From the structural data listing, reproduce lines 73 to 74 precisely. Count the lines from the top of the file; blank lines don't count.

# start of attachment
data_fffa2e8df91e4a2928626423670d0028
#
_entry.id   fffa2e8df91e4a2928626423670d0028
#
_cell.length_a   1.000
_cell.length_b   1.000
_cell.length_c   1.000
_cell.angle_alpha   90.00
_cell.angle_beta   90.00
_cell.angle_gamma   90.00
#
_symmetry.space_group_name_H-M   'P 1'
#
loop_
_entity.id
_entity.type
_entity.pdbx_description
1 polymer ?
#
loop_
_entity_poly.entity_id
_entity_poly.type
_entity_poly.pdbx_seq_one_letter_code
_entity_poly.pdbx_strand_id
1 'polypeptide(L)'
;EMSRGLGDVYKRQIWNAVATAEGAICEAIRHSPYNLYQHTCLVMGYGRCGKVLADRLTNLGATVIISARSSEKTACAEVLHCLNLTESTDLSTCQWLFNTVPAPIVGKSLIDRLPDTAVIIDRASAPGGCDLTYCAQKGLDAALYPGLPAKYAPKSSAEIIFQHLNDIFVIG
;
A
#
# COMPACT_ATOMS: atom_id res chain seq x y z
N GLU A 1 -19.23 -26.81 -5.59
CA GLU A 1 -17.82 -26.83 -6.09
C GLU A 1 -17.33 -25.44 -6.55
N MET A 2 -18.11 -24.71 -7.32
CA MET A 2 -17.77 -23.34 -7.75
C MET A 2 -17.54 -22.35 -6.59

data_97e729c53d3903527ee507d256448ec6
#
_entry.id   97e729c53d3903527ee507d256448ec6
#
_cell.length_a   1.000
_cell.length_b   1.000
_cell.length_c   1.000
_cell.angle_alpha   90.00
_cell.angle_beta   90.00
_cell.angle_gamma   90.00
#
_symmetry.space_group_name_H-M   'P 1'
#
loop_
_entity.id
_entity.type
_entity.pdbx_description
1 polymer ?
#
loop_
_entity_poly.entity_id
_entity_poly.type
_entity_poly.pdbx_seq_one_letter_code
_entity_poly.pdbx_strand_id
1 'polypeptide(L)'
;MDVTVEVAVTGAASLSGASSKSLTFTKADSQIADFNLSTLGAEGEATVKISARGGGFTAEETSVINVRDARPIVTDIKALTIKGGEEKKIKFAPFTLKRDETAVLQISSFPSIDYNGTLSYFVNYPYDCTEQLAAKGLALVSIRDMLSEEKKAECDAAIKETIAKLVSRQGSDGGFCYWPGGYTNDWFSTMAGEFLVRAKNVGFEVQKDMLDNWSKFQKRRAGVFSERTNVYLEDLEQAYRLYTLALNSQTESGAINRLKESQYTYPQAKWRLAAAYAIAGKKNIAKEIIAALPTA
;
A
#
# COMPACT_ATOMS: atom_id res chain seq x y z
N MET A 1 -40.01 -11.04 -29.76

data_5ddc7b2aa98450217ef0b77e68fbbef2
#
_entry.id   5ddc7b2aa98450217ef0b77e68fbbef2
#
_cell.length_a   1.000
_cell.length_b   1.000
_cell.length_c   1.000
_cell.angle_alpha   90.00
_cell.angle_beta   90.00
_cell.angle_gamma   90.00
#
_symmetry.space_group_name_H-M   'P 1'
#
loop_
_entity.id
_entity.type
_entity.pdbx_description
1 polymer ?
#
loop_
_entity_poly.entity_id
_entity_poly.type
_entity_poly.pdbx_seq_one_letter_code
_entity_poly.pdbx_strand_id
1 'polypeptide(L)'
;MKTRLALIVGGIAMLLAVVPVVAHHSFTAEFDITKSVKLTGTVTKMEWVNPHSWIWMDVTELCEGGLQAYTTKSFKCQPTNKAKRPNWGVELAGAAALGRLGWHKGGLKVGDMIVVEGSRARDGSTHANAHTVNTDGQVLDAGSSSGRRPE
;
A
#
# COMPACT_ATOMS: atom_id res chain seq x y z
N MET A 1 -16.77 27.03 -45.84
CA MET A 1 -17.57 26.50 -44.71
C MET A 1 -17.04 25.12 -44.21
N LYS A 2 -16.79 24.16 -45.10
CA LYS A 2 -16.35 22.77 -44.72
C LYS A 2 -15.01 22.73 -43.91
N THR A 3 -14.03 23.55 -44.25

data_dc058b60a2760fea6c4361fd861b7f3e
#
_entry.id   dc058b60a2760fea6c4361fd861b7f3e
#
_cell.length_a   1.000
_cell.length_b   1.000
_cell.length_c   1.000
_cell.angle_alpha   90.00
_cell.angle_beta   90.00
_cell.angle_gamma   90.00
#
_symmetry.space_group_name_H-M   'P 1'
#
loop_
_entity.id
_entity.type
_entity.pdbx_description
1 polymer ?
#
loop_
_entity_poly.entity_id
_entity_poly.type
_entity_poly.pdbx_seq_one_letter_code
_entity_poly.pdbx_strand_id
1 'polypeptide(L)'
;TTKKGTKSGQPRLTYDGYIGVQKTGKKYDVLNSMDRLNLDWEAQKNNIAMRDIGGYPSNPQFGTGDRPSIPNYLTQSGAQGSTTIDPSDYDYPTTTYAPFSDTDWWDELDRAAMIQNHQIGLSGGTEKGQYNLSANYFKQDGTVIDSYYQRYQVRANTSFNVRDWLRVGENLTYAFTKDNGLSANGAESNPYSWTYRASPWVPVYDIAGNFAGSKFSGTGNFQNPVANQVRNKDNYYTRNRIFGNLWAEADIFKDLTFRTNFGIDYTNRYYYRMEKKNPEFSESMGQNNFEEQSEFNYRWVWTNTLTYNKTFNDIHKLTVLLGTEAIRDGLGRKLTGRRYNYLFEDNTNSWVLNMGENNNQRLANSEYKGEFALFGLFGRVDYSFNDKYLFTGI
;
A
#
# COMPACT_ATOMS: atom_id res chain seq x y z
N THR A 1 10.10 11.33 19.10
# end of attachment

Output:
_cell.length_b   1.000
_cell.length_c   1.000